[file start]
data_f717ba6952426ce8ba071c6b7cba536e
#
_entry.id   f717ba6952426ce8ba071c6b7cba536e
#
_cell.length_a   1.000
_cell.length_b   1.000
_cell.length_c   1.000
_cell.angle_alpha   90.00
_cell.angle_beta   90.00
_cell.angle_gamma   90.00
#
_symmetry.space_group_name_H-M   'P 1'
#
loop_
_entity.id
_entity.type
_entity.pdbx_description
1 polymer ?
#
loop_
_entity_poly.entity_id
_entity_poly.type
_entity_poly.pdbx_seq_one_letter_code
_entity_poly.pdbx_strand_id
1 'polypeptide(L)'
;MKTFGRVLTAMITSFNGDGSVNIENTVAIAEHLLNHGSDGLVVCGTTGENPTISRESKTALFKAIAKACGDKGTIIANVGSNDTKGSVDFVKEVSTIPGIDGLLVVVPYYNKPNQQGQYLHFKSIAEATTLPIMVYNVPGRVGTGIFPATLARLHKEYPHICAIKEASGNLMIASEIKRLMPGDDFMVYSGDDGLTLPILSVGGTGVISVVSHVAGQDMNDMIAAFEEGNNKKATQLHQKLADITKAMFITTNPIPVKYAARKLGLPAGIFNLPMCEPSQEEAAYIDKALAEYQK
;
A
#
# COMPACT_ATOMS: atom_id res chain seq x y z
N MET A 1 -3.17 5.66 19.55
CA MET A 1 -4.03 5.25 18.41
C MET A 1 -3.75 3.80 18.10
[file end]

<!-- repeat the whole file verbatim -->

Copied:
data_f717ba6952426ce8ba071c6b7cba536e
#
_entry.id   f717ba6952426ce8ba071c6b7cba536e
#
_cell.length_a   1.000
_cell.length_b   1.000
_cell.length_c   1.000
_cell.angle_alpha   90.00
_cell.angle_beta   90.00
_cell.angle_gamma   90.00
#
_symmetry.space_group_name_H-M   'P 1'
#
loop_
_entity.id
_entity.type
_entity.pdbx_description
1 polymer ?
#
loop_
_entity_poly.entity_id
_entity_poly.type
_entity_poly.pdbx_seq_one_letter_code
_entity_poly.pdbx_strand_id
1 'polypeptide(L)'
;MKTFGRVLTAMITSFNGDGSVNIENTVAIAEHLLNHGSDGLVVCGTTGENPTISRESKTALFKAIAKACGDKGTIIANVGSNDTKGSVDFVKEVSTIPGIDGLLVVVPYYNKPNQQGQYLHFKSIAEATTLPIMVYNVPGRVGTGIFPATLARLHKEYPHICAIKEASGNLMIASEIKRLMPGDDFMVYSGDDGLTLPILSVGGTGVISVVSHVAGQDMNDMIAAFEEGNNKKATQLHQKLADITKAMFITTNPIPVKYAARKLGLPAGIFNLPMCEPSQEEAAYIDKALAEYQK
;
A
#
# COMPACT_ATOMS: atom_id res chain seq x y z
N MET A 1 -3.17 5.66 19.55
CA MET A 1 -4.03 5.25 18.41
C MET A 1 -3.75 3.80 18.10